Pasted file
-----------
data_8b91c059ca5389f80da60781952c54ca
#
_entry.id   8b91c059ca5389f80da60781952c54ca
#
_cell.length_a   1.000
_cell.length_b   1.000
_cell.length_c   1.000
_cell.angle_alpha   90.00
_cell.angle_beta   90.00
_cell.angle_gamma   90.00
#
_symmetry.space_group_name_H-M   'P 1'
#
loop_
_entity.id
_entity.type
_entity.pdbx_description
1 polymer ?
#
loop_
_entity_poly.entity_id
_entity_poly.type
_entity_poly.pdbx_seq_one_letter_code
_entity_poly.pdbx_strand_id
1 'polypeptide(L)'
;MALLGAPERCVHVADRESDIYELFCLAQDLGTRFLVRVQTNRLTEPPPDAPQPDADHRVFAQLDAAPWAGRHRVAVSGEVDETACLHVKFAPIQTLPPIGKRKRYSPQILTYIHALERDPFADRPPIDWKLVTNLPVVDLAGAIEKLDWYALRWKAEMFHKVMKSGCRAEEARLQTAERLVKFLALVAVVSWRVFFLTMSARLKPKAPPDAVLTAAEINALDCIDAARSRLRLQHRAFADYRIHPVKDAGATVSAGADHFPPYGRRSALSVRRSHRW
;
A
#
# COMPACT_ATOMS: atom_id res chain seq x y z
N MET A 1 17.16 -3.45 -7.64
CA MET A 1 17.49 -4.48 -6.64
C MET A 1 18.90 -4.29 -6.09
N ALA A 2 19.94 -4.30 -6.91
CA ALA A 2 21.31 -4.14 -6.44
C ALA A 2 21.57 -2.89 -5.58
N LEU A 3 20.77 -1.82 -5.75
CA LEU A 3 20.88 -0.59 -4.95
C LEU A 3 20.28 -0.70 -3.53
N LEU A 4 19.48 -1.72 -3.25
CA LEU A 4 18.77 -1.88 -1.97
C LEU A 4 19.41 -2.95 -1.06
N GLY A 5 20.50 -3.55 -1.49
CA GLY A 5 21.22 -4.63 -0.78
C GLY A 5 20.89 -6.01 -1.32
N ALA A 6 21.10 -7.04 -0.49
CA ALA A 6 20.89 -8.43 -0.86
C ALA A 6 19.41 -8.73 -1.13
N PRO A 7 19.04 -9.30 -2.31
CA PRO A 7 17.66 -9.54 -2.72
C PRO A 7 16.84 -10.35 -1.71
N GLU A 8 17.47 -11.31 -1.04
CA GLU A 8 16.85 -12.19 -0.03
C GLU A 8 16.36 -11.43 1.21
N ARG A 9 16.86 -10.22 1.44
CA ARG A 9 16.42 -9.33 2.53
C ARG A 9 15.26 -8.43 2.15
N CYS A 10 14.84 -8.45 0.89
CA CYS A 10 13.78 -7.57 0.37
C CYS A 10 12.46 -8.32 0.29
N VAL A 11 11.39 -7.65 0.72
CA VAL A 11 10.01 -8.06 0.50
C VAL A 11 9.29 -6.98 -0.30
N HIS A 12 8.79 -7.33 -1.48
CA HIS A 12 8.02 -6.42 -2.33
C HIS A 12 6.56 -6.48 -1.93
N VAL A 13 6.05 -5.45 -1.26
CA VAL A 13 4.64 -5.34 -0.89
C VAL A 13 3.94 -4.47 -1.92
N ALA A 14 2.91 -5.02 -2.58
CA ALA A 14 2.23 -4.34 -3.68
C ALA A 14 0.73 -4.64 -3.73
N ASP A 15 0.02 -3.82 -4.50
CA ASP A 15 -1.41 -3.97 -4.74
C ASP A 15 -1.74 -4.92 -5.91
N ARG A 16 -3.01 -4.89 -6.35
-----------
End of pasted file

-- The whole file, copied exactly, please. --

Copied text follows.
data_8b91c059ca5389f80da60781952c54ca
#
_entry.id   8b91c059ca5389f80da60781952c54ca
#
_cell.length_a   1.000
_cell.length_b   1.000
_cell.length_c   1.000
_cell.angle_alpha   90.00
_cell.angle_beta   90.00
_cell.angle_gamma   90.00
#
_symmetry.space_group_name_H-M   'P 1'
#
loop_
_entity.id
_entity.type
_entity.pdbx_description
1 polymer ?
#
loop_
_entity_poly.entity_id
_entity_poly.type
_entity_poly.pdbx_seq_one_letter_code
_entity_poly.pdbx_strand_id
1 'polypeptide(L)'
;MALLGAPERCVHVADRESDIYELFCLAQDLGTRFLVRVQTNRLTEPPPDAPQPDADHRVFAQLDAAPWAGRHRVAVSGEVDETACLHVKFAPIQTLPPIGKRKRYSPQILTYIHALERDPFADRPPIDWKLVTNLPVVDLAGAIEKLDWYALRWKAEMFHKVMKSGCRAEEARLQTAERLVKFLALVAVVSWRVFFLTMSARLKPKAPPDAVLTAAEINALDCIDAARSRLRLQHRAFADYRIHPVKDAGATVSAGADHFPPYGRRSALSVRRSHRW
;
A
#
# COMPACT_ATOMS: atom_id res chain seq x y z
N MET A 1 17.16 -3.45 -7.64
CA MET A 1 17.49 -4.48 -6.64
C MET A 1 18.90 -4.29 -6.09
N ALA A 2 19.94 -4.30 -6.91
CA ALA A 2 21.31 -4.14 -6.44
C ALA A 2 21.57 -2.89 -5.58
N LEU A 3 20.77 -1.82 -5.75
CA LEU A 3 20.88 -0.59 -4.95
C LEU A 3 20.28 -0.70 -3.53
N LEU A 4 19.48 -1.72 -3.25
CA LEU A 4 18.77 -1.88 -1.97
C LEU A 4 19.41 -2.95 -1.06
N GLY A 5 20.50 -3.55 -1.49
CA GLY A 5 21.22 -4.63 -0.78
C GLY A 5 20.89 -6.01 -1.32
N ALA A 6 21.10 -7.04 -0.49
CA ALA A 6 20.89 -8.43 -0.86
C ALA A 6 19.41 -8.73 -1.13
N PRO A 7 19.04 -9.30 -2.31
CA PRO A 7 17.66 -9.54 -2.72
C PRO A 7 16.84 -10.35 -1.71
N GLU A 8 17.47 -11.31 -1.04
CA GLU A 8 16.85 -12.19 -0.03
C GLU A 8 16.36 -11.43 1.21
N ARG A 9 16.86 -10.22 1.44
CA ARG A 9 16.42 -9.33 2.53
C ARG A 9 15.26 -8.43 2.15
N CYS A 10 14.84 -8.45 0.89
CA CYS A 10 13.78 -7.57 0.37
C CYS A 10 12.46 -8.32 0.29
N VAL A 11 11.39 -7.65 0.72
CA VAL A 11 10.01 -8.06 0.50
C VAL A 11 9.29 -6.98 -0.30
N HIS A 12 8.79 -7.33 -1.48
CA HIS A 12 8.02 -6.42 -2.33
C HIS A 12 6.56 -6.48 -1.93
N VAL A 13 6.05 -5.45 -1.26
CA VAL A 13 4.64 -5.34 -0.89
C VAL A 13 3.94 -4.47 -1.92
N ALA A 14 2.91 -5.02 -2.58
CA ALA A 14 2.23 -4.34 -3.68
C ALA A 14 0.73 -4.64 -3.73
N ASP A 15 0.02 -3.82 -4.50
CA ASP A 15 -1.41 -3.97 -4.74
C ASP A 15 -1.74 -4.92 -5.91
N ARG A 16 -3.01 -4.89 -6.35